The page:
Living Queer in a Red State

My family and I sat down to play the Game of Life one holiday weekend. In the game, players move a little car around the board and work their way through “achievements”: completing college, getting a job, getting married, buying a house, having kids, and eventually retiring, hopefully at “Millionaire Estates.”

I dutifully went through the first levels of the game, obtaining my college degree and finding myself a nice high-paying job. Then the marriage goal came. As she was fishing out a blue “husband” peg for me, my cousin turned to me and asked, “Or would you like a wife? We could be very modern about this!”

I froze.

I’d come out as queer to my mother about six weeks before, but hadn’t told the rest of my family yet. No one else knew, to my knowledge, except a few select friends. I didn’t know what to do or say, so I just nervously laughed it off and took the little blue husband she handed me.

I live in South Dakota, in the city I grew up in. I’m a two-minute drive from where I went to high school. It’s not unusual for me to run into former professors and classmates from my (also local) Christian undergraduate college. With every one of them I see, I wonder if they’ve seen my blog posts, if they know who I’ve become.

I moved back here in August after leaving my job in Chicago and deciding to pursue a career as a freelance writer and author. The cost of living is lower here, and the lack of state income tax makes it a much better for me, financially, than the high city and state taxes in the Chicago area. But by leaving a major urban center for a town that is 221 miles from the nearest Ikea (I counted), I knew I was taking a risk—a risk that I would lose access to a queer community. What I didn’t expect was that my own state government would start to push to decide that I am not a person worth protecting, that I am not deserving of dignity.

Recently, South Dakota was one of several states to floated an anti-gay bill in its legislature—the others being Arizona, Kansas, and now Georgia. (Arizona’s bill made it all the way to Gov. Jan Brewer’s desk before being vetoed this week.) These bills, all very similar, reveal a coordinated effort on the part of conservatives to find new ways to punish people for being queer. In its manifestation in South Dakota—SB 128, which was deferred to the judiciary and essentially killed—the bill would have made it illegal for a gay individual to sue a business for refusing to provide service on the basis of sexual orientation. This legalized discrimination was, according to the opening section of the one-page bill, intended to protect the “freedom of speech” of religious people. The bill was deliberately inflammatory, with language specifically stating that federal anti-discrimination laws did not apply within the geographical borders of the state.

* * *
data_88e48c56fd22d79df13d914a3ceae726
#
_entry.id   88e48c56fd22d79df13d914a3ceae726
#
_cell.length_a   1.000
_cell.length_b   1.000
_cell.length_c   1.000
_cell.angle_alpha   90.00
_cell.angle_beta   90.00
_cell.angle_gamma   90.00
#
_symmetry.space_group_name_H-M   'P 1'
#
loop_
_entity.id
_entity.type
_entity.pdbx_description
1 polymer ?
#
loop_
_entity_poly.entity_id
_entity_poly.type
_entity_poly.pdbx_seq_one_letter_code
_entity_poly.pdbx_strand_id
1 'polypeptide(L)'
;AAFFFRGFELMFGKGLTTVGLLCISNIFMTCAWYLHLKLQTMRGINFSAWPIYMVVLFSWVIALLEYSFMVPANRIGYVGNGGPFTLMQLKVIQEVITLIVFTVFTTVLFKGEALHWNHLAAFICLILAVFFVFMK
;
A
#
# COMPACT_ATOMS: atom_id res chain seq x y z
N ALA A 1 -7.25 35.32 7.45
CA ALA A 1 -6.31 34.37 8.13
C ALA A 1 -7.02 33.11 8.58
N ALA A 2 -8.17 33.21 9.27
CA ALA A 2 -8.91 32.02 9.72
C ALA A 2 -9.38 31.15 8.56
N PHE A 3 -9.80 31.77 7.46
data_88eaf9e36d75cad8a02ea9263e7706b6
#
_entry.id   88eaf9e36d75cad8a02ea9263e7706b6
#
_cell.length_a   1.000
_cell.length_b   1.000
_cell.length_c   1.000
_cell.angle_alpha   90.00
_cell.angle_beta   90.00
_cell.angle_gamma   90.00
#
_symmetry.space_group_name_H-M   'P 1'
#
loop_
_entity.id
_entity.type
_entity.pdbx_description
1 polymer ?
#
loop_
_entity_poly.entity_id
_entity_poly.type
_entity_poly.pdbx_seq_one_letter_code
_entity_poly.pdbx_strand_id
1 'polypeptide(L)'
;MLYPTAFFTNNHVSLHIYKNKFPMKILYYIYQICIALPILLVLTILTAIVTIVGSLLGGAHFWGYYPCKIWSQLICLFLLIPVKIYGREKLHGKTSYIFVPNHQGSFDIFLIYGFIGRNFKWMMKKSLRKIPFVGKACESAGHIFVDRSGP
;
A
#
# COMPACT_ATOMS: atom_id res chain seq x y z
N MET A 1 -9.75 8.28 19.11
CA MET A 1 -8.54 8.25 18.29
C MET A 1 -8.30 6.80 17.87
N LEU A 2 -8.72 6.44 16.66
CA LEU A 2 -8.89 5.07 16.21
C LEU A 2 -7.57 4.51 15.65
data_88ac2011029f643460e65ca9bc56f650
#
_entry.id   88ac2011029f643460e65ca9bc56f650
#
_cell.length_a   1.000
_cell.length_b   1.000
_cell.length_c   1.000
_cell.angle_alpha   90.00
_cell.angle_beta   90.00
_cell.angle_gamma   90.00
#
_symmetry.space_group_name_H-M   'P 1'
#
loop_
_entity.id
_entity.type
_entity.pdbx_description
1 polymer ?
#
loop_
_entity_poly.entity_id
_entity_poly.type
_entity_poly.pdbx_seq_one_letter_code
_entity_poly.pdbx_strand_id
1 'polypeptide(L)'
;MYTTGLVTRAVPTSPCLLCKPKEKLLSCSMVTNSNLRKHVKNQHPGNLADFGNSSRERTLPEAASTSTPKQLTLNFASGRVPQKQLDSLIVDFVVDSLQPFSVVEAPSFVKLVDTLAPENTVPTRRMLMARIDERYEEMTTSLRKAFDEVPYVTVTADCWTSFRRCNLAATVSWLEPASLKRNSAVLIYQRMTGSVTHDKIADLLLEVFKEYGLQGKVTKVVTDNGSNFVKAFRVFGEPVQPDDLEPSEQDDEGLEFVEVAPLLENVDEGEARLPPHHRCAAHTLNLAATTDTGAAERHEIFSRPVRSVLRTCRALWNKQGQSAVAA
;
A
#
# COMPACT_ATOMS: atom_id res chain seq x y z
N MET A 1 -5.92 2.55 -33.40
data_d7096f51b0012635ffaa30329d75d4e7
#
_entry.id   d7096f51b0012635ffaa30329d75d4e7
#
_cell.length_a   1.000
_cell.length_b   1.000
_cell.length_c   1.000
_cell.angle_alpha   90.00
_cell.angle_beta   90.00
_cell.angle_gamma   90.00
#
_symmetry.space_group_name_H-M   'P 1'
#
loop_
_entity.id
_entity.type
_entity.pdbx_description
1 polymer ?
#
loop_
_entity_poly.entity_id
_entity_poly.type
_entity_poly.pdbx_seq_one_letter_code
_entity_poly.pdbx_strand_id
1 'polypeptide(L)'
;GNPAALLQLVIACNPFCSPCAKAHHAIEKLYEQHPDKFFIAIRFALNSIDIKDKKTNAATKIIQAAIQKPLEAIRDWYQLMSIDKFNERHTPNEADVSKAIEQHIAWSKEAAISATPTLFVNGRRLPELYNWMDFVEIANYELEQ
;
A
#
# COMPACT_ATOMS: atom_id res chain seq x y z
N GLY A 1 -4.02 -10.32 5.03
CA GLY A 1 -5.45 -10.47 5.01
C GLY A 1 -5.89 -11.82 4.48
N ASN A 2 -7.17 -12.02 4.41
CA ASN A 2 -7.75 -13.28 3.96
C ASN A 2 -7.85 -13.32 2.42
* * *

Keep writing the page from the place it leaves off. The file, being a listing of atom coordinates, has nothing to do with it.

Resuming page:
South Dakota has only one out member in our legislature. Sen. Angie Buhl (D-Sioux Falls) is a bisexual woman who was elected from one of South Dakota’s most liberal districts in 2011. While doing her part to fight these kinds of anti-gay bills on behalf of queer South Dakotans, she is only one woman in a sea of white, heterosexual, cisgender men. Queer people do what we can, but we can’t do it alone, especially when we’re not represented in the larger political structure.

In many ways, my struggle is no different than friends who live in more contentiously divided and hostile areas; arguably, it’s easier. In Sioux Falls, I can slip into the background noise. I have the advantage of being a queer woman who, thus far, has only dated men, so I’ve yet to know what the reaction would be if I walked down the street holding hands with another woman. I’m still flying under the radar in terms of the queer visibility in my state.

In a recent piece for Bitch magazine, I wrote about how South Dakota is a large state that functions like a small town—if I don’t know someone directly, I know someone who knows them. Our population is still less than one million people, barely qualifying us for our one congressional representative. Frequently, this small population makes political issues and political discussions easier, surprisingly, because you often know someone who is directly affected by the law. This causes a lot of people to meet in the middle.

And we do meet in the middle, on a lot of issues. But on queer issues, meeting in the middle requires an acceptance of an imbalance of power. I must out myself to my neighbors and to my family in discussing my opposition to these discriminatory laws. The stakes are far higher, and no one but the person involved can make the decision to come out.

In South Dakota, despite having a bisexual legislator and a Democratic Party that fiercely supports LGBT issues, queer visibility is still quite low. Legislators considering SB 128 never stopped to think that both religious and queer identity can and do exist within the same person (as in myself). Queer people are forever on the outside, assumed to be a troublesome threat from the liberal elites, rather than born and raised South Dakotans.